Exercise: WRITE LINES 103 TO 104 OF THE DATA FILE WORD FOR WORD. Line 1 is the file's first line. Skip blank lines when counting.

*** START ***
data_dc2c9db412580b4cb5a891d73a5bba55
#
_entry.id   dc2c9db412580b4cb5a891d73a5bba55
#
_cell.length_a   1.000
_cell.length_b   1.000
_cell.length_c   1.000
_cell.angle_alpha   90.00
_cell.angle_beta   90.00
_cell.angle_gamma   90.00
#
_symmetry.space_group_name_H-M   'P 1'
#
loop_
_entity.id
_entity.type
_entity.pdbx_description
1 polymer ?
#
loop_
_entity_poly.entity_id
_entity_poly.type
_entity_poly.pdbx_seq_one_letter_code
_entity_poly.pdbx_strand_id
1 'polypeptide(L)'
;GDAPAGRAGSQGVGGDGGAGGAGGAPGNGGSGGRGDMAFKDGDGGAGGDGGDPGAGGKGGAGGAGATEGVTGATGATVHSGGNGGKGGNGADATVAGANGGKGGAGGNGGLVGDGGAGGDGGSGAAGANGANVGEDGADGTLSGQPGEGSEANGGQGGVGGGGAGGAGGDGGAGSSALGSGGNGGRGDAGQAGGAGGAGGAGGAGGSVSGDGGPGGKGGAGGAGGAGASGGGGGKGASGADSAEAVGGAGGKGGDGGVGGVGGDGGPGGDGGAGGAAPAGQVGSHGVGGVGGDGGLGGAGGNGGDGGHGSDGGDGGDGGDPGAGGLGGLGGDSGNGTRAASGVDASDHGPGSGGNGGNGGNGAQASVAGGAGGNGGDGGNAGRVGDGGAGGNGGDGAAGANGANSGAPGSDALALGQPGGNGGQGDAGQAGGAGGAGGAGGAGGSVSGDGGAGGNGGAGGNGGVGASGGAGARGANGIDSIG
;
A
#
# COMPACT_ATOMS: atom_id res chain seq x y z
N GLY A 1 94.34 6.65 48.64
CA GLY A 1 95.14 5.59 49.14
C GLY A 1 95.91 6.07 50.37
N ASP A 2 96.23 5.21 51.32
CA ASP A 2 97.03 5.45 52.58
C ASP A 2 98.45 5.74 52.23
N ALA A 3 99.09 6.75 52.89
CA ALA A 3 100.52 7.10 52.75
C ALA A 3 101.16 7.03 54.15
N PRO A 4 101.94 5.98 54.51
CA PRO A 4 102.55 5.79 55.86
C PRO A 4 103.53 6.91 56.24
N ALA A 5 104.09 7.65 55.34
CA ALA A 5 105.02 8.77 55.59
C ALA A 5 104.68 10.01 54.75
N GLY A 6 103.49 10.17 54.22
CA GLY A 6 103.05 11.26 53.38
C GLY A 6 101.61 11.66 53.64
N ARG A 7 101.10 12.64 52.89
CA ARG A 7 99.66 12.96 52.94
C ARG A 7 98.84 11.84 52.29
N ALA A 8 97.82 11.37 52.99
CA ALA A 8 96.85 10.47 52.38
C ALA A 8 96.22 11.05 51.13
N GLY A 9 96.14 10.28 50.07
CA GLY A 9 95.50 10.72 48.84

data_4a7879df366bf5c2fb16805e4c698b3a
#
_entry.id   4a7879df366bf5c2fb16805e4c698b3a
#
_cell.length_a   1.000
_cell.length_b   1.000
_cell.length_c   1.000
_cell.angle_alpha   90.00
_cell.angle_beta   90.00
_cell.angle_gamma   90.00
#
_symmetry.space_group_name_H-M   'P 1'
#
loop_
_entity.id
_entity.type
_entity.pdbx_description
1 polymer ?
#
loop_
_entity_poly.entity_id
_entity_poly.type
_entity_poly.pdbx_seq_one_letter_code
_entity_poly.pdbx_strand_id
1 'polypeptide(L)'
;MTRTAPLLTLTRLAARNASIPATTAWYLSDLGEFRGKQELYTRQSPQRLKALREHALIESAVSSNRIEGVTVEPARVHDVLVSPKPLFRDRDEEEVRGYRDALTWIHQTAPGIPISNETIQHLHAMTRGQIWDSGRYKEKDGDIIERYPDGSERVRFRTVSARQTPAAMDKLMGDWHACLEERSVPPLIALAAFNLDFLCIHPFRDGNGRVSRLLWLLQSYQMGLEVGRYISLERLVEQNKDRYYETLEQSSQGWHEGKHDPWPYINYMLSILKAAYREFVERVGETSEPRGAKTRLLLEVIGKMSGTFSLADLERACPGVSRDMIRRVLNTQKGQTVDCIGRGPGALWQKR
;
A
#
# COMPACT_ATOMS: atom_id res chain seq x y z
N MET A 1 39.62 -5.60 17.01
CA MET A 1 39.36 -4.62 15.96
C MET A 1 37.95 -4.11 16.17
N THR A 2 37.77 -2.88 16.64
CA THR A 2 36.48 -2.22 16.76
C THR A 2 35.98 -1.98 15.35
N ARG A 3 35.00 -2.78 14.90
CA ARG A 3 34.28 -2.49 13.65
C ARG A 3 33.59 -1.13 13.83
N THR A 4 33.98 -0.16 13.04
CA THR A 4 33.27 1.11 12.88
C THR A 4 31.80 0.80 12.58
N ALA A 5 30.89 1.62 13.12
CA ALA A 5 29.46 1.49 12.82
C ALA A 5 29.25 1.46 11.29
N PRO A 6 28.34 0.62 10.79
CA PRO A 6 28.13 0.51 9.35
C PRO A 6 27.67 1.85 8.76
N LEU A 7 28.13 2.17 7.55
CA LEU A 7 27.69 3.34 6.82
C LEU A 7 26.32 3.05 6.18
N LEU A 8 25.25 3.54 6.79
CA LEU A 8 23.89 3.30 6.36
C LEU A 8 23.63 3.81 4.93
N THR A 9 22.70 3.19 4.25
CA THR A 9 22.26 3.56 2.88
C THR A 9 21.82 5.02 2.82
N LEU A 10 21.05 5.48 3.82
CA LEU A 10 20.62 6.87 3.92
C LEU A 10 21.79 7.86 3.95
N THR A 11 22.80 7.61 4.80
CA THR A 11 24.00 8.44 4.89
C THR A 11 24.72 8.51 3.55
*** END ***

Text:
CA PRO A 6 28.13 0.51 9.35
C PRO A 6 27.67 1.85 8.76